Become a fan of Slashdot on Facebook


Forgot your password?
Slashdot Deals: Deal of the Day - 6 month subscription of Pandora One at 46% off. ×

Comment Re:USB port on iPhone (Score 1) 483

Then you must be doing something wrong - this has worked flawlessly for me from a 3GS to a 4S and now a 6. I've done it with multiple iterations for both myself and my wife, and replaced a broken phone as well. I've also assisted my parents with incremental upgrades mixing and matching devices as they were lost/broken, and hand-me-down replacements with 3G, 3GS, 4, 4s, 5, and 5s. I myself have well over 100 apps and not the same ones that my wife or parents are using.

As I said, any specific apps where this failed are most likely because the developer explicitly used the APIs that save data in a non-backed-up location. I had exactly 1 app where it didn't carry over using the backup/restore process, and that app was pushing 3rd party cloud sync as an add-on service.

Wifi locations and passwords should not be saved on device - that would be a security risk. All my notes and reminders have worked fine. PDFs again depend on the app and what the app developer decided to do for data storage. I know none of my PDFs in iBooks were lost and I never have used cloud sync for that. My text messages go back to 2011 when I still had a 3GS. The only reason they don't go back earlier is because I hosed my backups at one point when messing around with jailbreaking. Again, no issues carrying it forward between devices.

Comment Re:USB port on iPhone (Score 1) 483

Umm... you can also sync to your computer to make a backup, and then restore the new phone from the backup. iTunes even prompts this on new device setup. Stop making a mountain out of a made-up problem.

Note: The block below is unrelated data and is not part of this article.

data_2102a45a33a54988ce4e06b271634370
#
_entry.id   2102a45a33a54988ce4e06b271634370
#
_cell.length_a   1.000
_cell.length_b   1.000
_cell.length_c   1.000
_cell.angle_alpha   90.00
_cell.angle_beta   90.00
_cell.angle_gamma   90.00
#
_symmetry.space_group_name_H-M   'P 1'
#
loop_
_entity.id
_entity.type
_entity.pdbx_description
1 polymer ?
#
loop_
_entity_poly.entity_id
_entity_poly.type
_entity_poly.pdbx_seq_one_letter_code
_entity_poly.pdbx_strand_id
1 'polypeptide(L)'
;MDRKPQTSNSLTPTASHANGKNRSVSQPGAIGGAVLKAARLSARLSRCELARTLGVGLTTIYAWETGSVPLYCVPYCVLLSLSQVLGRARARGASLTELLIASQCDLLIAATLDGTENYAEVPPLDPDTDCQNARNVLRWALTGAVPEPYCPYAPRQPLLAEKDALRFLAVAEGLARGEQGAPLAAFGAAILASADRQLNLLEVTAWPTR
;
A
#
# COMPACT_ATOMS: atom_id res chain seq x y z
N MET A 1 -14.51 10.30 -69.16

Now, some apps store data in places that are explicitly not included in a backup/restore - and that's the fault of the app developer for choosing to do that (some devs use it for a shady up-sell to store data in their cloud)

Comment Re:Extremetech treatment (Score 1) 373

As for specs not mattering, if you have the same game on two platforms and one has superior specs to the other, which version are you going to want?

That only matters for a very small fraction of games that are optimized to take advantage of the extra specs on multiple platforms. The vast majority of games are developed for one specific platform and other platforms (even if better specs) are a less-than optimal port that won't take advantage of the extra capabilities.

Comment Re:Extremetech treatment (Score 4, Insightful) 373

The specs don't matter. The gameplay and titles do. That's why the Wii wiped the floor with sales over Sony and Mcrisoft when it came out. It was woefully underpowered, and didn't have any HD capability yet far outstripped the technology leaders in sales, and even with the joke of a name. Why? Because they focused on gameplay.

Which modern system has the best portfolio of games and upcoming releases? That's how to pick which console to buy. The hardware should be meaningless in this decision. The hardware only matters when you play the same game (with same platform tuning) and try to compare. That's going to be a limited set of titles to worry about since most of them are really only tuned for one platform and a basic port to other platforms leaves them less than optimized.

Comment Re:Prone to promise too much (Score 1) 371

Actually a big point of agile is that since you've broken it down into manageable chunks you can pivot on findings and change the design as you go along. The point of sprints is to manage capacity and progress so you don't have someone going off on their own for a few months only to come back with something that doesn't fit what the rest of the team needed.